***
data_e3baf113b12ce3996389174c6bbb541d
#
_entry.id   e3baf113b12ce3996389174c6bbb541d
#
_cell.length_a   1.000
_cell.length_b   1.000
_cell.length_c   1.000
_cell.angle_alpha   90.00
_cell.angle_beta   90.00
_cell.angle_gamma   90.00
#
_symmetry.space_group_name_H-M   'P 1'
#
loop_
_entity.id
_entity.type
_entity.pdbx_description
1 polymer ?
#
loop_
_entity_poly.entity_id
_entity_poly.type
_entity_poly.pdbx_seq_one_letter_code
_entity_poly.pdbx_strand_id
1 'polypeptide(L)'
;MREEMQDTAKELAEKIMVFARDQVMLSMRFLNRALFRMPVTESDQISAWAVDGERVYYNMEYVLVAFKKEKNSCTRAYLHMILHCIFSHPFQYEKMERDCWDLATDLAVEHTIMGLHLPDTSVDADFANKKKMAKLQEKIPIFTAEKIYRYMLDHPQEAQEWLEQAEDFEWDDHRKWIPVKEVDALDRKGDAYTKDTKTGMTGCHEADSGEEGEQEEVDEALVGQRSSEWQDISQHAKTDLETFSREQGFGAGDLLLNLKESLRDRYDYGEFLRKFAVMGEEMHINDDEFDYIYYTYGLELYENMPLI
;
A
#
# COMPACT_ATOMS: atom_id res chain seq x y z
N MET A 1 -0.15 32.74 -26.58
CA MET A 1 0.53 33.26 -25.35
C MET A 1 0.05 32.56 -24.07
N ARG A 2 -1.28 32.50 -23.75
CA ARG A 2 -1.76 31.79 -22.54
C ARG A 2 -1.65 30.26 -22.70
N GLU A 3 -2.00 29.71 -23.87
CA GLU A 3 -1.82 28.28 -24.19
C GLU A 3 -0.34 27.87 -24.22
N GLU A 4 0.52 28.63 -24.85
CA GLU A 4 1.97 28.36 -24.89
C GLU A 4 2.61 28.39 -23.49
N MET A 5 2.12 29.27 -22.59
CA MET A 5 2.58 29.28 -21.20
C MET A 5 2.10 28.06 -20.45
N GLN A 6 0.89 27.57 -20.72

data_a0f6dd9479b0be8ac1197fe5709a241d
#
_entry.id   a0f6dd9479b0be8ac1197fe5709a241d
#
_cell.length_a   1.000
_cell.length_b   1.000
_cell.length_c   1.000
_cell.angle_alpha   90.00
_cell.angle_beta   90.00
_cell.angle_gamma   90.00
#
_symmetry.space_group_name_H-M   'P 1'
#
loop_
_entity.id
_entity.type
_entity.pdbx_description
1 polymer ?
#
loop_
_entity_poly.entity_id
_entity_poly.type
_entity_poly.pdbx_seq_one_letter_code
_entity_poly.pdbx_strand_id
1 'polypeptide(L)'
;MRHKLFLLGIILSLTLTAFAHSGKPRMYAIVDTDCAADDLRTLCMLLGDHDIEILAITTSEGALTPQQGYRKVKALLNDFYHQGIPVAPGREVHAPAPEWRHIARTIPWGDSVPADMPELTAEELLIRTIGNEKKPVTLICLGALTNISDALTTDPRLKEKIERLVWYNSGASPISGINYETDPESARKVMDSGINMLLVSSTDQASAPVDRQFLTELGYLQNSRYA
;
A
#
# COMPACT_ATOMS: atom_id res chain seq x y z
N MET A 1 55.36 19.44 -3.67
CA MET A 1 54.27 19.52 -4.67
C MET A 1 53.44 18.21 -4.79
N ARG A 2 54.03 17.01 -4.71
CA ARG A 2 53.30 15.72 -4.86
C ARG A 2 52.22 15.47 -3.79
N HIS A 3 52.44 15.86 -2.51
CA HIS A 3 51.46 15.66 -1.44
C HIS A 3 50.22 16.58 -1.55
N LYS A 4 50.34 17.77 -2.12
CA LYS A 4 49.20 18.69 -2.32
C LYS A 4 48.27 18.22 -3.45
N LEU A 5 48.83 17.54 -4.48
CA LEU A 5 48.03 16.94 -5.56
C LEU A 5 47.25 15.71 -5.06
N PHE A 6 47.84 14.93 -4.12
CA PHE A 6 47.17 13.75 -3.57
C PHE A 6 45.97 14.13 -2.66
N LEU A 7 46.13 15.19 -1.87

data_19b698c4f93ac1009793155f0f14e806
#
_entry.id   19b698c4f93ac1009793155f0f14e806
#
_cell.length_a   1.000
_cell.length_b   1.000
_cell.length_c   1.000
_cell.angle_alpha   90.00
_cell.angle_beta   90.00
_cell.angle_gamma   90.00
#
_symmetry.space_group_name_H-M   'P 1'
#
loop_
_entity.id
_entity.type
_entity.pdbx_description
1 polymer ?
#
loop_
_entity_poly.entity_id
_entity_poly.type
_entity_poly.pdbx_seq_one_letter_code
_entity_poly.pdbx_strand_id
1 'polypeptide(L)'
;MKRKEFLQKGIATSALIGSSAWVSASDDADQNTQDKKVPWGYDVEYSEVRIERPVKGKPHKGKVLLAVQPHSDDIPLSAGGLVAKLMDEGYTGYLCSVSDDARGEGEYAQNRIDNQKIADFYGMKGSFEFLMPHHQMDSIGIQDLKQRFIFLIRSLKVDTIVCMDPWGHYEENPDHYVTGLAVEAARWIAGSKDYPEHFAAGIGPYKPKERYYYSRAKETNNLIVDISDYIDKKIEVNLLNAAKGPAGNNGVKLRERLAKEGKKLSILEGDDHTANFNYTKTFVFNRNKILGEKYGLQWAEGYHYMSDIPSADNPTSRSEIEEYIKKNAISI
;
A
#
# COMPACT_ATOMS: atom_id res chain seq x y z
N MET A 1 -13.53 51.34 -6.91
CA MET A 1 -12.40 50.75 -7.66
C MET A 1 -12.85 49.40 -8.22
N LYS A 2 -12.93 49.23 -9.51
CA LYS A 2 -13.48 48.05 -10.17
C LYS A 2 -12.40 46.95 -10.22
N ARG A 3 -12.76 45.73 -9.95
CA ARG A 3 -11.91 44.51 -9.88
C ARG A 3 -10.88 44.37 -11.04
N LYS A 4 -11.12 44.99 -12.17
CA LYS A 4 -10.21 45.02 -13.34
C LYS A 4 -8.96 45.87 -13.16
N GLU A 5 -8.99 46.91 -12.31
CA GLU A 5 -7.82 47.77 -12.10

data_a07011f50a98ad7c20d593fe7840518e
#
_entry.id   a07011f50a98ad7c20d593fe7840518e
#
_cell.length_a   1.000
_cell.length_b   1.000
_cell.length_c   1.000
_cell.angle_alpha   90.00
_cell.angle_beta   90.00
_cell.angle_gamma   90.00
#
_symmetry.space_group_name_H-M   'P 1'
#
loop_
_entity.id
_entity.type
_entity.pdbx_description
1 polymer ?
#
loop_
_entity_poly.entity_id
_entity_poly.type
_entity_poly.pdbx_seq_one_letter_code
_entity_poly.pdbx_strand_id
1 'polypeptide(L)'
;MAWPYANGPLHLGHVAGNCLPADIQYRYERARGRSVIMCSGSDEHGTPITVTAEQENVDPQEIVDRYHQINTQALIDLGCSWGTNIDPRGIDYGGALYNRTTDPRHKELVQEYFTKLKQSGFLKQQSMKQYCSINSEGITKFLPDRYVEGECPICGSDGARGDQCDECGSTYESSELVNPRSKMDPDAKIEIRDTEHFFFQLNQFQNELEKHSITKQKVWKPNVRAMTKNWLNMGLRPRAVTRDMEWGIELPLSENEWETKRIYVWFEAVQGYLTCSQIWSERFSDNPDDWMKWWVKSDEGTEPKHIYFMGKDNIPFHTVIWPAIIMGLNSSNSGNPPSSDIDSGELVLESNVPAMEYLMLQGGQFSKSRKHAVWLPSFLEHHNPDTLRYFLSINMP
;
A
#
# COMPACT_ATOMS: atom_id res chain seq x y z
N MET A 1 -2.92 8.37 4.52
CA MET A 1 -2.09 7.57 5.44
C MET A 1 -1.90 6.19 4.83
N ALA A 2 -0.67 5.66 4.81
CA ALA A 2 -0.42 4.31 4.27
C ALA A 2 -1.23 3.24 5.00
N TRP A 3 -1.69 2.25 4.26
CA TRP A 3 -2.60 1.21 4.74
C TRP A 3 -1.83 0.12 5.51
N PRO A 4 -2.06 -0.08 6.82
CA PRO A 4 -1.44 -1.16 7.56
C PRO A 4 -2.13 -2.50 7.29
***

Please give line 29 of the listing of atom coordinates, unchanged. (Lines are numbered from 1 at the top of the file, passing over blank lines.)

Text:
#